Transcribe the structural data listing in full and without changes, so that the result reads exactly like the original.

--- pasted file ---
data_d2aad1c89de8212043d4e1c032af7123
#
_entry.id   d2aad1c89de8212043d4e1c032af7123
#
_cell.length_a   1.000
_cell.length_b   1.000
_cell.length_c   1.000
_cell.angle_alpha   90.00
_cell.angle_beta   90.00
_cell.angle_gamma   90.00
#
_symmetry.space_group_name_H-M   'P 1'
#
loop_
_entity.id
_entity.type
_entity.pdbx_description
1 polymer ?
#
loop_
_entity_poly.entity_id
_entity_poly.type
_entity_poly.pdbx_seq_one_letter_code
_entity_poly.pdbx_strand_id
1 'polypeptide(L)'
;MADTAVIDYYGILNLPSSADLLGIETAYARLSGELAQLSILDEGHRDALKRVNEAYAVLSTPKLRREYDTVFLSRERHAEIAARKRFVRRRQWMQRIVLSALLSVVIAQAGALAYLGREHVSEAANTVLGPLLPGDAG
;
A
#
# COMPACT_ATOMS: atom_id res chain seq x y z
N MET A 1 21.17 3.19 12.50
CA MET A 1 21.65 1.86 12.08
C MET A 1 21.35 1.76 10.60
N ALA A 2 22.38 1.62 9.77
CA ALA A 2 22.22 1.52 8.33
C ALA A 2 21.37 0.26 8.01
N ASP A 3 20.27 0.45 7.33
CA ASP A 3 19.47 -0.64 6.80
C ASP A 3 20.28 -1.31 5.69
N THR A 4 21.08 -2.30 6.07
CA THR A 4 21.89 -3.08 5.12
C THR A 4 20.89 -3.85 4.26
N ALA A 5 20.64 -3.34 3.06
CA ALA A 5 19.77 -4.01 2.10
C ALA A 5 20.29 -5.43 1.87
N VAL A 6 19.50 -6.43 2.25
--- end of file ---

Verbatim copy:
data_d2aad1c89de8212043d4e1c032af7123
#
_entry.id   d2aad1c89de8212043d4e1c032af7123
#
_cell.length_a   1.000
_cell.length_b   1.000
_cell.length_c   1.000
_cell.angle_alpha   90.00
_cell.angle_beta   90.00
_cell.angle_gamma   90.00
#
_symmetry.space_group_name_H-M   'P 1'
#
loop_
_entity.id
_entity.type
_entity.pdbx_description
1 polymer ?
#
loop_
_entity_poly.entity_id
_entity_poly.type
_entity_poly.pdbx_seq_one_letter_code
_entity_poly.pdbx_strand_id
1 'polypeptide(L)'
;MADTAVIDYYGILNLPSSADLLGIETAYARLSGELAQLSILDEGHRDALKRVNEAYAVLSTPKLRREYDTVFLSRERHAEIAARKRFVRRRQWMQRIVLSALLSVVIAQAGALAYLGREHVSEAANTVLGPLLPGDAG
;
A
#
# COMPACT_ATOMS: atom_id res chain seq x y z
N MET A 1 21.17 3.19 12.50
CA MET A 1 21.65 1.86 12.08
C MET A 1 21.35 1.76 10.60
N ALA A 2 22.38 1.62 9.77
CA ALA A 2 22.22 1.52 8.33
C ALA A 2 21.37 0.26 8.01
N ASP A 3 20.27 0.45 7.33
CA ASP A 3 19.47 -0.64 6.80
C ASP A 3 20.28 -1.31 5.69
N THR A 4 21.08 -2.30 6.07
CA THR A 4 21.89 -3.08 5.12
C THR A 4 20.89 -3.85 4.26
N ALA A 5 20.64 -3.34 3.06
CA ALA A 5 19.77 -4.01 2.10
C ALA A 5 20.29 -5.43 1.87
N VAL A 6 19.50 -6.43 2.25